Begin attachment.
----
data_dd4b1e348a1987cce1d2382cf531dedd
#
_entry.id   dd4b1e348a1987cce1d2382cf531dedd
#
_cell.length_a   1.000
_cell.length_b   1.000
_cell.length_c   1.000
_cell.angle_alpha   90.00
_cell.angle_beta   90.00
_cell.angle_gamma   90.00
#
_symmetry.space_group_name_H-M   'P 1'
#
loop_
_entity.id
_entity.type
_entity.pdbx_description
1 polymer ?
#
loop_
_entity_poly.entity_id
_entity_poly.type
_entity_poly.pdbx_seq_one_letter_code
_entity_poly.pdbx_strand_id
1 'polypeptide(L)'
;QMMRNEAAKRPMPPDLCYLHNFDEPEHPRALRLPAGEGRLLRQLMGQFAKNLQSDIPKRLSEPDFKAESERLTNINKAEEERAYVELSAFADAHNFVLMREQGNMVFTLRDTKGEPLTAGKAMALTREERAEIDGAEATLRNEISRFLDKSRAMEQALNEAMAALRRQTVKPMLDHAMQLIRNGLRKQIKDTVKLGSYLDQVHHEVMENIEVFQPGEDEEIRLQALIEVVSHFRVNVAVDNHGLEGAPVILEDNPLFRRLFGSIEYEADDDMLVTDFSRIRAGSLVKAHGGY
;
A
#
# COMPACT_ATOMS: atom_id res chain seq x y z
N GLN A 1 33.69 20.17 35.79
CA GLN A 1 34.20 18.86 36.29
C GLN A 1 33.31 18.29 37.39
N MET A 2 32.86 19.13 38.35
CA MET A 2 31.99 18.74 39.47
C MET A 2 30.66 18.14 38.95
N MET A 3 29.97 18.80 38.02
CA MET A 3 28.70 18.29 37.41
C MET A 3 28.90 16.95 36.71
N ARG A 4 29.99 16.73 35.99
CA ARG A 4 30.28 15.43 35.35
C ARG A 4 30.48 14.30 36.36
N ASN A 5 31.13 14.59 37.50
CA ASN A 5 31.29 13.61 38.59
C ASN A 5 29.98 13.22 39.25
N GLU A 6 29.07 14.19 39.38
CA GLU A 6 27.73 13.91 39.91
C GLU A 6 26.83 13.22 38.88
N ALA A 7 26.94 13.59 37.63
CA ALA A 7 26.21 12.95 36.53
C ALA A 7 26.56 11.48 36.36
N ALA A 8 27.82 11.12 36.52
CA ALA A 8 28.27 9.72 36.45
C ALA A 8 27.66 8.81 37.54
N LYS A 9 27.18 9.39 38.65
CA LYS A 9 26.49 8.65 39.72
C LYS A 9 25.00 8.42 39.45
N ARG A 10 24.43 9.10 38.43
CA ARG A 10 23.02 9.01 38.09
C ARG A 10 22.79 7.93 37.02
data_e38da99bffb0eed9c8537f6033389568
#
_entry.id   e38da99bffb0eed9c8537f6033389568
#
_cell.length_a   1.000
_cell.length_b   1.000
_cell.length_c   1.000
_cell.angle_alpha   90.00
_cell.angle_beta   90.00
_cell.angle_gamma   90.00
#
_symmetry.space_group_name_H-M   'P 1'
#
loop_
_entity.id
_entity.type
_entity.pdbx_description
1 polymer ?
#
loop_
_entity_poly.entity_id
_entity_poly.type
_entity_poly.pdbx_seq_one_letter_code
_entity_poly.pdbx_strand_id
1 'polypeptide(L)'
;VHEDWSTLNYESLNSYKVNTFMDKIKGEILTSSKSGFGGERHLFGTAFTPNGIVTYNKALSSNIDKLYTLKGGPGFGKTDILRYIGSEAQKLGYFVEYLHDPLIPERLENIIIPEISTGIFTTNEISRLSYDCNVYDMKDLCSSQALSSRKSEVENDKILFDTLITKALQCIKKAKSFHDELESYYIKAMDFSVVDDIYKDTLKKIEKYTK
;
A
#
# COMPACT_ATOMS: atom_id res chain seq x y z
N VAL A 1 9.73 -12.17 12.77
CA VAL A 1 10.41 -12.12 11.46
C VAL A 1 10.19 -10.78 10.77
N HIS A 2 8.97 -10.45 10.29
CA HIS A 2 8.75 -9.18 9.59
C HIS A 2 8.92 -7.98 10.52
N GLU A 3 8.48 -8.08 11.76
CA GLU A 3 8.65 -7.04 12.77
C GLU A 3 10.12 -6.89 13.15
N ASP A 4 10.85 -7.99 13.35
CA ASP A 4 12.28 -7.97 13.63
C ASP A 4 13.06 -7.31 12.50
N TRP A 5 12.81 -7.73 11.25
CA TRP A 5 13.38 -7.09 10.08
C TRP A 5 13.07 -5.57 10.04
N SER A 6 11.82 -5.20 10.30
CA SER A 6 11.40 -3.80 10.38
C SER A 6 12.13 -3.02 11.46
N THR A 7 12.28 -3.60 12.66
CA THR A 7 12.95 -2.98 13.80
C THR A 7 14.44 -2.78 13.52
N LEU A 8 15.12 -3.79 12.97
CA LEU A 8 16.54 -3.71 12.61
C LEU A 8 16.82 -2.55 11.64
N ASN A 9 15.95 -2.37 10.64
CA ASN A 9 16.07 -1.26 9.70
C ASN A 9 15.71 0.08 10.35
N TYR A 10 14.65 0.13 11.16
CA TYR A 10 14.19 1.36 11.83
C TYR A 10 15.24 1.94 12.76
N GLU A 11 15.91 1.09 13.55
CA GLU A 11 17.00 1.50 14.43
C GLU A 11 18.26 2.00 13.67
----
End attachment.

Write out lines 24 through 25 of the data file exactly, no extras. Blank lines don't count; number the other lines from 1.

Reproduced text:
_entity_poly.pdbx_strand_id
1 'polypeptide(L)'